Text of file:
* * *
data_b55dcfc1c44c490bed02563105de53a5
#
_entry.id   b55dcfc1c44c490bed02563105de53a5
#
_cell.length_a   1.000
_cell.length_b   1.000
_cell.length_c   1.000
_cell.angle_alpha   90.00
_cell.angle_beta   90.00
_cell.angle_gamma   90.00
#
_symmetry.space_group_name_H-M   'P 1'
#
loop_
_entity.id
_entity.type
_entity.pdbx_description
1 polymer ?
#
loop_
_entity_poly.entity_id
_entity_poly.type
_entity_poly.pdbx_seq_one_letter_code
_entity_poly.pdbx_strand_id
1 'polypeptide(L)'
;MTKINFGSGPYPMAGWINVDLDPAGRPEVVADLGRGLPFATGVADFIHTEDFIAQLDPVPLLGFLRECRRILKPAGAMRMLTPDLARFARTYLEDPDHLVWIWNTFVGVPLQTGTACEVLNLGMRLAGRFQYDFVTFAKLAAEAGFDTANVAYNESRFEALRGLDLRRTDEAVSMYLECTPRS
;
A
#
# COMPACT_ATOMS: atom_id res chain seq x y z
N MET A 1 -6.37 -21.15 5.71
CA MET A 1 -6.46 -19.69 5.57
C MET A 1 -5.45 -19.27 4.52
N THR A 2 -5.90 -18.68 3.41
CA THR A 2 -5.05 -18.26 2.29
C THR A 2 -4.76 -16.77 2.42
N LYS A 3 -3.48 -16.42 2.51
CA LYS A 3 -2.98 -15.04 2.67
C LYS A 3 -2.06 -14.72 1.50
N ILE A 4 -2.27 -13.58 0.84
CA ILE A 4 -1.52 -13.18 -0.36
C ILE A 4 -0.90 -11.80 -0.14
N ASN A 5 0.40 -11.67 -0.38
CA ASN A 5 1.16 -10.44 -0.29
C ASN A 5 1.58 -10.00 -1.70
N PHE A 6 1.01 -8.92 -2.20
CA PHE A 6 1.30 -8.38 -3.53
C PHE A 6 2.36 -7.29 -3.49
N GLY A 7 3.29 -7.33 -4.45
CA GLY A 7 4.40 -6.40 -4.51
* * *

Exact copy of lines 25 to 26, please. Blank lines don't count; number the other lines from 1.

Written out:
1 'polypeptide(L)'
;MTKINFGSGPYPMAGWINVDLDPAGRPEVVADLGRGLPFATGVADFIHTEDFIAQLDPVPLLGFLRECRRILKPAGAMRMLTPDLARFARTYLEDPDHLVWIWNTFVGVPLQTGTACEVLNLGMRLAGRFQYDFVTFAKLAAEAGFDTANVAYNESRFEALRGLDLRRTDEAVSMYLECTPRS